Inter-VLAN routing with Linux & PowerConnect 5324

I recently purchased a 24-port Gigabit Layer 2 Switch that supports VLAN tagging and trunking. Dell PowerConnect 5324, see here, has 24 Ethernet ports and is capable of tagging and untagging Frames at wire speed. It is a discontinued model, however doing some googling I found a updated firmware and IOS image!

Physical Topology

The topology is pretty typical of “routing-on-a-stick” for Multiple VLANs. I have a Linux server running Ubuntu 12.04 with a single NIC and the Dell PowerConnect switch.

Port configuration:
Network 1 = g1 – g16
Network 2 = g17 -g23

802.1q Information:
Switch Trunk Port = g24
Router Trunk Port = eth1

Logical Topology

I have a single LAN I want logically separated using a single switch. The VLAN IDs are 100 & 200. The VLAN subnets and ports will be as follows;

Subnets:
VLAN 100 = 192.168.1.1/24
VLAN 200 = 192.168.2.1/24

VLAN Access Ports:
VLAN 100 = g1 – g16
VLAN 200 = g17 -g23


Now before we continue with the configurations, I want to explain the differences between an Access Port and a Trunk Port when using VLANs. An access port is 99% of the time connected to an end user device, such as a computer, Wireless AP, etc. A trunk port, is connected between network devices and carries multiple VLAN tagged Frames. A trunk link is what makes this setup possible, carrying VLAN 100 & 200 Frames over one physical cable from the Linux Router to the Dell Switch.

There is also the terminology of Tagging and Untagging. Tagging referes to the 802.1q (or Cisco’s ISL) Ethernet tagging of Frames as they enter a Access Port. Untagged is the opposite, this refers process to untagg Frames as they leave an Access Port. The tagging and untagging is VLAN ID specific, meaning you can’t tag a Frame with VLAN ID 100 and have VLAN ID 200 untag it. Also, Tagged Frames cannot be sent to end user devices, as the end user device will not know how to read the Frame. For our example, g1-g16, and g17-g23 are Access ports. Maintain these VLAN ID and Interface Port associations happens on the Switch itself, why Managed Switches are able to support VLANs and unmanaged Switches do not.

When you run this command you are denoting a physical interface as an Access Port for VLAN 100, Frames leaving this interface will be Untagged from VLAN ID 100, and anything entering the interface tagged on VLAN ID 100.

Here is TCPDUMP showing the 802.1q header in an Ethernet Frame:

For more information on VLAN tagging see here.

Configure Switch

  1. Add VLANs to VLAN Database on Switch

  2. Verify VLANs

  3. Set IP on Network 1 (VLAN 100)

  4. Lastly, set Trunk interface and the allowed VLANs to egress the Trunk link:

    NOTICE: The switch will spit back the current VLANs it knows about from it’s VLAN database. Therefore, if you add more VLANs to the database you will need to reissue this command to add the new VLANs to be allowed across the Trunk Link.

  5. Don’t forget to save!

Linux Router Configuration

  1. Install VLAN package

  2. Add the 8021q module to be in the startup modules

    Add 8021q mod to the bottom of /etc/modules

  3. Add VLANs to each Sub-Interfaces

    NOTICE: The terminal will echo a information message telling you that eth1.100 and eth1.200 have been added. Run ifconfig and you’ll see them.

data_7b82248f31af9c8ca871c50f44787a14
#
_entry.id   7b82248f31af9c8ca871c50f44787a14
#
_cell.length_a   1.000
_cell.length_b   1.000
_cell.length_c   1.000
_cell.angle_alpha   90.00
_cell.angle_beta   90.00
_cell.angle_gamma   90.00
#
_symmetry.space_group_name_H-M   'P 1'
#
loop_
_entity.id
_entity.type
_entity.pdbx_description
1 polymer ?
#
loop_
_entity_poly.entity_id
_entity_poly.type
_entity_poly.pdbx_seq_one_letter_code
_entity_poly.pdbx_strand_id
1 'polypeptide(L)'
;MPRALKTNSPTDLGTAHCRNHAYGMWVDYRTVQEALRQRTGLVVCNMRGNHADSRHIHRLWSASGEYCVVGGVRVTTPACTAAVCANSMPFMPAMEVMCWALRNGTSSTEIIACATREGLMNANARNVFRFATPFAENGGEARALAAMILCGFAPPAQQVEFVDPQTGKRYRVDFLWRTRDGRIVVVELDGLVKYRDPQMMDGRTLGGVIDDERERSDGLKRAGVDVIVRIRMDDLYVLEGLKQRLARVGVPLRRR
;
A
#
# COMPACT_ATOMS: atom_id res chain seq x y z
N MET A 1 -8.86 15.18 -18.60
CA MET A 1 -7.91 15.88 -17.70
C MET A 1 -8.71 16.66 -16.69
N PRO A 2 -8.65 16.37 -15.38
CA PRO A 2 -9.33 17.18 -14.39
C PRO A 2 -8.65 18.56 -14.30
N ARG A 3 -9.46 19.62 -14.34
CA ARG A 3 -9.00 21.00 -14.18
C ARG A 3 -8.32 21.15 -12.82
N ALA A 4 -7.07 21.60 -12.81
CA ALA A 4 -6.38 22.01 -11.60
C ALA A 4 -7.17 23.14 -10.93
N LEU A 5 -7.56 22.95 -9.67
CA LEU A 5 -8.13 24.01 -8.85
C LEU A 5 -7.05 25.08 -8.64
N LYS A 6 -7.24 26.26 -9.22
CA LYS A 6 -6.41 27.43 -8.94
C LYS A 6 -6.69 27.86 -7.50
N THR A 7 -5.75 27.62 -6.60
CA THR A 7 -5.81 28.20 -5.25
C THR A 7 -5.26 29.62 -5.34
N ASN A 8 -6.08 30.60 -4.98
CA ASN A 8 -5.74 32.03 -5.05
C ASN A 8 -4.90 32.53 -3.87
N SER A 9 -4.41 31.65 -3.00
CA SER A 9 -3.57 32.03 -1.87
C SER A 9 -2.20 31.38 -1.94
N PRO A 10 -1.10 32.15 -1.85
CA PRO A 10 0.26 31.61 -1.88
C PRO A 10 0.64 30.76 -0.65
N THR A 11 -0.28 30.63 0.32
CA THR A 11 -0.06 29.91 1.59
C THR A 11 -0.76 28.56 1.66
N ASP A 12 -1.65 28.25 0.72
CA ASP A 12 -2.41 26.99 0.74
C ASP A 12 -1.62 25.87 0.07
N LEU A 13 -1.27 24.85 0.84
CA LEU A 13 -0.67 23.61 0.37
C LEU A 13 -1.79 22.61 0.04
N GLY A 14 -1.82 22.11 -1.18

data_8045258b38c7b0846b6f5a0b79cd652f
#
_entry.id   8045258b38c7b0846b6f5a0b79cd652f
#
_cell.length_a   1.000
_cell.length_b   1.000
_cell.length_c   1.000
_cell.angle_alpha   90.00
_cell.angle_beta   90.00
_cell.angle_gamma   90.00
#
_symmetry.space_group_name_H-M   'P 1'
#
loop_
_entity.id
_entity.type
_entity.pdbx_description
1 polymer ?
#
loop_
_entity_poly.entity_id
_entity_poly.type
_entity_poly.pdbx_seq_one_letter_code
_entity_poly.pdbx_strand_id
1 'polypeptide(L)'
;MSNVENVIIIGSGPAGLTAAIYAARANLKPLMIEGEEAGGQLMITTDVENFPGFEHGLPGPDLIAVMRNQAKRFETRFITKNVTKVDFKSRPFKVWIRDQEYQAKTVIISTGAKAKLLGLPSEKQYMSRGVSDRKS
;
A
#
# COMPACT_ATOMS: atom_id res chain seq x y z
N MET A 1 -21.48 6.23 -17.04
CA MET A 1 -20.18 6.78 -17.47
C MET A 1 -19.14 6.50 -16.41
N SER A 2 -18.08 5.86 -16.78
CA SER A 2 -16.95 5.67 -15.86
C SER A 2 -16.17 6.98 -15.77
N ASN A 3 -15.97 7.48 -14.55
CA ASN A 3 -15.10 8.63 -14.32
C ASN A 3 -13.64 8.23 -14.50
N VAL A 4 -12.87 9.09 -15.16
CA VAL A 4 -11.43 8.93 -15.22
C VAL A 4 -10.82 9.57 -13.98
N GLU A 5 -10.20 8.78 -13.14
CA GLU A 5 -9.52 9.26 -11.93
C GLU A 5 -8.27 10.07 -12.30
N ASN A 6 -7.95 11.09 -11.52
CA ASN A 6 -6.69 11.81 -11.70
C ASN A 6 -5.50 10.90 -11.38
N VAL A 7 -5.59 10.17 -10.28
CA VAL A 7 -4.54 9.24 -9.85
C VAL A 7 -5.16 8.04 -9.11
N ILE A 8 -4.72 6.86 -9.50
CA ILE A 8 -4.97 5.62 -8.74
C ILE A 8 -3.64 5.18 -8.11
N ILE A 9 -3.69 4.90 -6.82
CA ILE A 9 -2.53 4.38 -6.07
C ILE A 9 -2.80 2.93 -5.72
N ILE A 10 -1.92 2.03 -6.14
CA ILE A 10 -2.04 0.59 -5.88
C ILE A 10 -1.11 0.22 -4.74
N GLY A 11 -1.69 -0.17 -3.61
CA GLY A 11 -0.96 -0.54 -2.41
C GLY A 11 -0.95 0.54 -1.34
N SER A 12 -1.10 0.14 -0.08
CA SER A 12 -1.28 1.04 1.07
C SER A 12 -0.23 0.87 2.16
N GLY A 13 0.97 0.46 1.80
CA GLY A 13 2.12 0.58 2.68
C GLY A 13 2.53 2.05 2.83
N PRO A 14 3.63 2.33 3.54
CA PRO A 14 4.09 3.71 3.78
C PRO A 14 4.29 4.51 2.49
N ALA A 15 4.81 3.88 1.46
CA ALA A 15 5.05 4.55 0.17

4. Edit Network Interface Config

  5. If you want the two networks to talk to each other you need to enable IP forwarding on the Linux Router

  6. For good measure. Restart eth1 on the Linux Router

That’s It! The Linux Router is able to communicate with the Dell switch via an 802.1q Trunk Link.

How to Test

To test the VLANs are working and separating the Traffic based on the Access Ports, grab a Laptop and a Network cable. Configure your laptops local NIC to 192.168.1.5/24. plug the cable into your laptop and any one of the g1-g16 ports. Try to ping another device on that network, such as 192.168.1 or .2. It works! Now lets test to make sure the VLANs are separating traffic, using the same ip of 192.168.1.5/24 connect your laptop to any one fo the g17-g23 ports. Remember these ports are on a different LAN whos layer 3 network is 192.168.2.0/24(this really doesn’t matter because we are dealing with Layer 2 only). Try to ping a device on the 192.168.1.0/24 network. Hmm, doesn’t work….That’s a Good thing! The reason is the VLAN separation going on in the switch. When you tried to ping 192.168.1.1 from 192.168.1.5(laptop) an Layer 2 broadcast went out to all ports VLAN, in this case VLAN 200. The broadcast did not cross into VLAN 100 because of the logical separation.

A lot more is going on here, but is outside the scope of this article to be explained.

There are 4 comments left Go To Comment

  1. Hector /

    DId you do some speed test? cpu consumption?

    I want to switch 6 vlan with L2 Switches. I did with a Fortigate unit but transfer eat about 52 % of the firewall.

    1. Jim / Post Author

      Unfortunetly I lab’d out this post two years ago and do no longer have any stats. It was a POC test so only a handful of devices.

      If you do go along with testing out your 6 VLANs let me know!

  2. Steve Jenkins /

    GREAT explanation of multiple VLAN usage in a SOHO environment. And thanks for the link to my Dell 5324 article, too! I’m going to link back to this one from the bottom of mine, since I’m sure others will want to know how to do this. 🙂

  3. Pingback: Dell PowerConnect 5324 Setup Tasks /

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